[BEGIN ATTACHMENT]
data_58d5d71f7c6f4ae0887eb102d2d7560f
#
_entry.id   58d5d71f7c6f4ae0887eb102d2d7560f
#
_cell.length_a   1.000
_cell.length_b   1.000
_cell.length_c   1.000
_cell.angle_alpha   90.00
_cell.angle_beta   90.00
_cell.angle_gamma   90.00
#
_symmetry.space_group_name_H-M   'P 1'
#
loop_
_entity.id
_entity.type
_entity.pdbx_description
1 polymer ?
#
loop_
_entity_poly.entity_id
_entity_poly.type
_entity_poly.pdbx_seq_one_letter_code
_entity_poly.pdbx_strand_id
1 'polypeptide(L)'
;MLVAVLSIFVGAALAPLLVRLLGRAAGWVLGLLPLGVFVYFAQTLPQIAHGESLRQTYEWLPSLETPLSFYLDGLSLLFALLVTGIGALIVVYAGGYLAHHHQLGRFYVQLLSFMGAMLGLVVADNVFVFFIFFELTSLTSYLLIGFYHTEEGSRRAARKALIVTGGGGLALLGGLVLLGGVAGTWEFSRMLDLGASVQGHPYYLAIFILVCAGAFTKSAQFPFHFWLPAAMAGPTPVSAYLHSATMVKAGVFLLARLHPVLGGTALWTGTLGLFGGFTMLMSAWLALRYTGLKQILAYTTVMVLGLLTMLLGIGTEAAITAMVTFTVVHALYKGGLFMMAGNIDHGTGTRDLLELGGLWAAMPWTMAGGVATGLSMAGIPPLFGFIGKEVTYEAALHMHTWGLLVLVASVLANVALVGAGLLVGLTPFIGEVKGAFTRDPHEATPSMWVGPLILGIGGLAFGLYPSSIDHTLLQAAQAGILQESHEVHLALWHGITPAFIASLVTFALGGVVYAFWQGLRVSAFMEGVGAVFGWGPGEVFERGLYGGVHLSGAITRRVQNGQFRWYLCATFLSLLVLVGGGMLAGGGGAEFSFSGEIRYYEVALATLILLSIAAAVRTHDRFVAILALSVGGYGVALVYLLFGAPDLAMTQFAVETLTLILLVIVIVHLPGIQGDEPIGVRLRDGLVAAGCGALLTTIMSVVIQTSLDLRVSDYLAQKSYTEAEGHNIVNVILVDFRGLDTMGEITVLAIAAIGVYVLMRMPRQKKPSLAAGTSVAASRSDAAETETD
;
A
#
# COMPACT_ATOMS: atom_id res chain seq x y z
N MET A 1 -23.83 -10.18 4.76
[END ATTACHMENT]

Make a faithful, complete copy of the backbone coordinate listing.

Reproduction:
data_58d5d71f7c6f4ae0887eb102d2d7560f
#
_entry.id   58d5d71f7c6f4ae0887eb102d2d7560f
#
_cell.length_a   1.000
_cell.length_b   1.000
_cell.length_c   1.000
_cell.angle_alpha   90.00
_cell.angle_beta   90.00
_cell.angle_gamma   90.00
#
_symmetry.space_group_name_H-M   'P 1'
#
loop_
_entity.id
_entity.type
_entity.pdbx_description
1 polymer ?
#
loop_
_entity_poly.entity_id
_entity_poly.type
_entity_poly.pdbx_seq_one_letter_code
_entity_poly.pdbx_strand_id
1 'polypeptide(L)'
;MLVAVLSIFVGAALAPLLVRLLGRAAGWVLGLLPLGVFVYFAQTLPQIAHGESLRQTYEWLPSLETPLSFYLDGLSLLFALLVTGIGALIVVYAGGYLAHHHQLGRFYVQLLSFMGAMLGLVVADNVFVFFIFFELTSLTSYLLIGFYHTEEGSRRAARKALIVTGGGGLALLGGLVLLGGVAGTWEFSRMLDLGASVQGHPYYLAIFILVCAGAFTKSAQFPFHFWLPAAMAGPTPVSAYLHSATMVKAGVFLLARLHPVLGGTALWTGTLGLFGGFTMLMSAWLALRYTGLKQILAYTTVMVLGLLTMLLGIGTEAAITAMVTFTVVHALYKGGLFMMAGNIDHGTGTRDLLELGGLWAAMPWTMAGGVATGLSMAGIPPLFGFIGKEVTYEAALHMHTWGLLVLVASVLANVALVGAGLLVGLTPFIGEVKGAFTRDPHEATPSMWVGPLILGIGGLAFGLYPSSIDHTLLQAAQAGILQESHEVHLALWHGITPAFIASLVTFALGGVVYAFWQGLRVSAFMEGVGAVFGWGPGEVFERGLYGGVHLSGAITRRVQNGQFRWYLCATFLSLLVLVGGGMLAGGGGAEFSFSGEIRYYEVALATLILLSIAAAVRTHDRFVAILALSVGGYGVALVYLLFGAPDLAMTQFAVETLTLILLVIVIVHLPGIQGDEPIGVRLRDGLVAAGCGALLTTIMSVVIQTSLDLRVSDYLAQKSYTEAEGHNIVNVILVDFRGLDTMGEITVLAIAAIGVYVLMRMPRQKKPSLAAGTSVAASRSDAAETETD
;
A
#
# COMPACT_ATOMS: atom_id res chain seq x y z
N MET A 1 -23.83 -10.18 4.76